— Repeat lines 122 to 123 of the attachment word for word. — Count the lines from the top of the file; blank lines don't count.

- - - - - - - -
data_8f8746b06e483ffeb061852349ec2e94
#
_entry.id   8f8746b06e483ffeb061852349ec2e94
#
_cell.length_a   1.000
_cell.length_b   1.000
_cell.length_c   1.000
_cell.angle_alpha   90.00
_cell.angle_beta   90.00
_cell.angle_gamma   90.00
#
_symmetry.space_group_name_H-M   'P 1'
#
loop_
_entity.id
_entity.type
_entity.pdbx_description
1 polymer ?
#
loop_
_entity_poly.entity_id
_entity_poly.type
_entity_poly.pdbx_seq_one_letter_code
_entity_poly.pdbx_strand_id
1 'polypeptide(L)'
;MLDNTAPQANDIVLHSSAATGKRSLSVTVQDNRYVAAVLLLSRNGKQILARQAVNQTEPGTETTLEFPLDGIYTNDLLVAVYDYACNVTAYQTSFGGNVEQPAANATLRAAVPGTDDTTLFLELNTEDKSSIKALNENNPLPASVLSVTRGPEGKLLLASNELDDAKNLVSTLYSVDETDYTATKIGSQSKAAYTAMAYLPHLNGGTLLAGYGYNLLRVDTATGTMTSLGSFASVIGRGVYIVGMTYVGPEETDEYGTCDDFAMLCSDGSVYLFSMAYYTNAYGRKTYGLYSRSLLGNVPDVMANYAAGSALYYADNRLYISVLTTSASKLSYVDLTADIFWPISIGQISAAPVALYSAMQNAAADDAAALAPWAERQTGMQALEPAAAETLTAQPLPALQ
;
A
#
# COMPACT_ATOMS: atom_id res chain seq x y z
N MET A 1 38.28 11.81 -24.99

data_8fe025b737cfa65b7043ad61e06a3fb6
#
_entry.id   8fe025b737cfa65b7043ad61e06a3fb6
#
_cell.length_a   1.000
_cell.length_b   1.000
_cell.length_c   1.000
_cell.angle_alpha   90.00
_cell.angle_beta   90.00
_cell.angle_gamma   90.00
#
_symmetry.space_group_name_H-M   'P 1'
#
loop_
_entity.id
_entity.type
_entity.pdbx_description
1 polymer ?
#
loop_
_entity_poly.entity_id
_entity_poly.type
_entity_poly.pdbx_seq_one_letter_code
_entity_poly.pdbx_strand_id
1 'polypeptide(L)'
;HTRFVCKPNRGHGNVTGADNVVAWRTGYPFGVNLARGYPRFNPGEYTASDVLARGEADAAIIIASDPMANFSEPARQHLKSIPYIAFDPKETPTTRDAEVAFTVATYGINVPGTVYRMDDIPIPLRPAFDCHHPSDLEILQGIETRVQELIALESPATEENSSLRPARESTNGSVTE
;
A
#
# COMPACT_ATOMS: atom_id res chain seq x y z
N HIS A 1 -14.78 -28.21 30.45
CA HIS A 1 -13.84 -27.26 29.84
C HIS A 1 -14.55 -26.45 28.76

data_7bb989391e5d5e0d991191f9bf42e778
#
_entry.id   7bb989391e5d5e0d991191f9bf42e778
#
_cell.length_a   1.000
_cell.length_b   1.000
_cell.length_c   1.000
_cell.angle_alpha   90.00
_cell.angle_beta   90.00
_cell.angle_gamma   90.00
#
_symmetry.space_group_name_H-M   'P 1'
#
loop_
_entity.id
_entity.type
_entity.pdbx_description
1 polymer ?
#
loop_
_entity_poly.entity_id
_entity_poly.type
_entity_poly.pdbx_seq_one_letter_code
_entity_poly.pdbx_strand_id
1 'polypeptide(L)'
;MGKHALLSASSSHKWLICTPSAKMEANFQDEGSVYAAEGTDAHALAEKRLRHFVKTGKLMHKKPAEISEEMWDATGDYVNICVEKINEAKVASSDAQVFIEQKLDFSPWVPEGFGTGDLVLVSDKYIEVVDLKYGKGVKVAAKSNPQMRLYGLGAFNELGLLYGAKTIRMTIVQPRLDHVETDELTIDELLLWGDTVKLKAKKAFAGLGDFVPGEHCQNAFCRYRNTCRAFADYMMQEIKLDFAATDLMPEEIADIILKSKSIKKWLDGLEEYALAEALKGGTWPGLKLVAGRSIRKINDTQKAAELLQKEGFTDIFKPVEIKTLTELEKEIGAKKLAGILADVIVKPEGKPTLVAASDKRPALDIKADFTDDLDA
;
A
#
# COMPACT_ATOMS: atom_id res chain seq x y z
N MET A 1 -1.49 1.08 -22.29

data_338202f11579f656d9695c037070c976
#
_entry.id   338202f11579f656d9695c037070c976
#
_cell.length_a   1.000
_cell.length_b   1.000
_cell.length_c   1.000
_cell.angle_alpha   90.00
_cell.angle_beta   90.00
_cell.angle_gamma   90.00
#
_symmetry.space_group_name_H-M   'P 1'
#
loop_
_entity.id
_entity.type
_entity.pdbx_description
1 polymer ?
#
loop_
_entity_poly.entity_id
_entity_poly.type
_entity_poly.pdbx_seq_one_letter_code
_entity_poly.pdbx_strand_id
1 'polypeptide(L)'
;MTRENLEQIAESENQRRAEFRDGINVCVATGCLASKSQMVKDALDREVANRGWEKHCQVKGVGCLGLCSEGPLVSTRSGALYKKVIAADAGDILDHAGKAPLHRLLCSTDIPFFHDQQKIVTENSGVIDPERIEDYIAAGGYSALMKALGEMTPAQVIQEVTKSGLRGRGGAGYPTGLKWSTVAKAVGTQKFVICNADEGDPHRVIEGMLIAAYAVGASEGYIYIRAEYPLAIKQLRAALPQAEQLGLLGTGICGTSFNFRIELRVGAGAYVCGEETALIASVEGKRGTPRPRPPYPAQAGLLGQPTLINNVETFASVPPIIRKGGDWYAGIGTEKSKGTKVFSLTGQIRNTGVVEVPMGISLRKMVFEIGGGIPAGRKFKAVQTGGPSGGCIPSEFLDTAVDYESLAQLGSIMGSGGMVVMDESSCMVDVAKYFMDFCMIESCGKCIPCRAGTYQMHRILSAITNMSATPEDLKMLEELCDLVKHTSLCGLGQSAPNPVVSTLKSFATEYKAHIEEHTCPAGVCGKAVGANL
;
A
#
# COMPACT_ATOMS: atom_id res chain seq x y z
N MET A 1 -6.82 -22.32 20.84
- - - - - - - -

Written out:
;
A